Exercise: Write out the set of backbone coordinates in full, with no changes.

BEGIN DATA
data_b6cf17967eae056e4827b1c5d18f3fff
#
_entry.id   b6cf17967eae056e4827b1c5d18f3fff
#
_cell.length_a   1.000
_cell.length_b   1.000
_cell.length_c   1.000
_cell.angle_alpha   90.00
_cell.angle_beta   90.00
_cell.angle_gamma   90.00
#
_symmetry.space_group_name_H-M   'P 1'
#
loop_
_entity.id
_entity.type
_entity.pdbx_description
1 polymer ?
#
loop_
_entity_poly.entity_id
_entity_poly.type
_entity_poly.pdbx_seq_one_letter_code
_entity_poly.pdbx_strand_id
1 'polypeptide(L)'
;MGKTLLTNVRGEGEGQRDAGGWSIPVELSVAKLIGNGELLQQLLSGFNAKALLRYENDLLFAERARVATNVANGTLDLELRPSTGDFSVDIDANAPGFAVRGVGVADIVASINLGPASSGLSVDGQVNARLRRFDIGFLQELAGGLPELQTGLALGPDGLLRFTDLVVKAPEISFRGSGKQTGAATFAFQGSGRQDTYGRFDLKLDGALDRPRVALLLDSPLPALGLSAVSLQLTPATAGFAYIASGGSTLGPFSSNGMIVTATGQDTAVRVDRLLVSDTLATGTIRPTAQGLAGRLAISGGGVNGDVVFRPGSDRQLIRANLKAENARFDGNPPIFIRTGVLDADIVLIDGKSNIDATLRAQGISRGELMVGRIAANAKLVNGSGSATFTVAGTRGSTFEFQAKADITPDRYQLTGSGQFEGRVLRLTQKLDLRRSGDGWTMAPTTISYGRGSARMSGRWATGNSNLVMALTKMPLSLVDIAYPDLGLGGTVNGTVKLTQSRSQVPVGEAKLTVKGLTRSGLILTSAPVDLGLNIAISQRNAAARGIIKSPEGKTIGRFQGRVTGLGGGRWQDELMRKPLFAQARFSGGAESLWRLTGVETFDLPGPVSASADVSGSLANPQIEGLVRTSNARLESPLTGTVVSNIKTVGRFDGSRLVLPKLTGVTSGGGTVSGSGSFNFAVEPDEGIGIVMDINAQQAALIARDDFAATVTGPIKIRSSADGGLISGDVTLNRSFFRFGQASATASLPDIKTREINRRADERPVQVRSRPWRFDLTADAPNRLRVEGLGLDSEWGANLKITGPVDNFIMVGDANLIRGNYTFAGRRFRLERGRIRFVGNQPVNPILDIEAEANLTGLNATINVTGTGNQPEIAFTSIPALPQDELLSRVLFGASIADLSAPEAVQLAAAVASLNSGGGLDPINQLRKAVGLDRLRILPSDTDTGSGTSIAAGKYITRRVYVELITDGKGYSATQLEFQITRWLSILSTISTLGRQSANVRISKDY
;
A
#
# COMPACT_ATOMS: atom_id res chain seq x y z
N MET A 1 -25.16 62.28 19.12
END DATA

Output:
data_b6cf17967eae056e4827b1c5d18f3fff
#
_entry.id   b6cf17967eae056e4827b1c5d18f3fff
#
_cell.length_a   1.000
_cell.length_b   1.000
_cell.length_c   1.000
_cell.angle_alpha   90.00
_cell.angle_beta   90.00
_cell.angle_gamma   90.00
#
_symmetry.space_group_name_H-M   'P 1'
#
loop_
_entity.id
_entity.type
_entity.pdbx_description
1 polymer ?
#
loop_
_entity_poly.entity_id
_entity_poly.type
_entity_poly.pdbx_seq_one_letter_code
_entity_poly.pdbx_strand_id
1 'polypeptide(L)'
;MGKTLLTNVRGEGEGQRDAGGWSIPVELSVAKLIGNGELLQQLLSGFNAKALLRYENDLLFAERARVATNVANGTLDLELRPSTGDFSVDIDANAPGFAVRGVGVADIVASINLGPASSGLSVDGQVNARLRRFDIGFLQELAGGLPELQTGLALGPDGLLRFTDLVVKAPEISFRGSGKQTGAATFAFQGSGRQDTYGRFDLKLDGALDRPRVALLLDSPLPALGLSAVSLQLTPATAGFAYIASGGSTLGPFSSNGMIVTATGQDTAVRVDRLLVSDTLATGTIRPTAQGLAGRLAISGGGVNGDVVFRPGSDRQLIRANLKAENARFDGNPPIFIRTGVLDADIVLIDGKSNIDATLRAQGISRGELMVGRIAANAKLVNGSGSATFTVAGTRGSTFEFQAKADITPDRYQLTGSGQFEGRVLRLTQKLDLRRSGDGWTMAPTTISYGRGSARMSGRWATGNSNLVMALTKMPLSLVDIAYPDLGLGGTVNGTVKLTQSRSQVPVGEAKLTVKGLTRSGLILTSAPVDLGLNIAISQRNAAARGIIKSPEGKTIGRFQGRVTGLGGGRWQDELMRKPLFAQARFSGGAESLWRLTGVETFDLPGPVSASADVSGSLANPQIEGLVRTSNARLESPLTGTVVSNIKTVGRFDGSRLVLPKLTGVTSGGGTVSGSGSFNFAVEPDEGIGIVMDINAQQAALIARDDFAATVTGPIKIRSSADGGLISGDVTLNRSFFRFGQASATASLPDIKTREINRRADERPVQVRSRPWRFDLTADAPNRLRVEGLGLDSEWGANLKITGPVDNFIMVGDANLIRGNYTFAGRRFRLERGRIRFVGNQPVNPILDIEAEANLTGLNATINVTGTGNQPEIAFTSIPALPQDELLSRVLFGASIADLSAPEAVQLAAAVASLNSGGGLDPINQLRKAVGLDRLRILPSDTDTGSGTSIAAGKYITRRVYVELITDGKGYSATQLEFQITRWLSILSTISTLGRQSANVRISKDY
;
A
#
# COMPACT_ATOMS: atom_id res chain seq x y z
N MET A 1 -25.16 62.28 19.12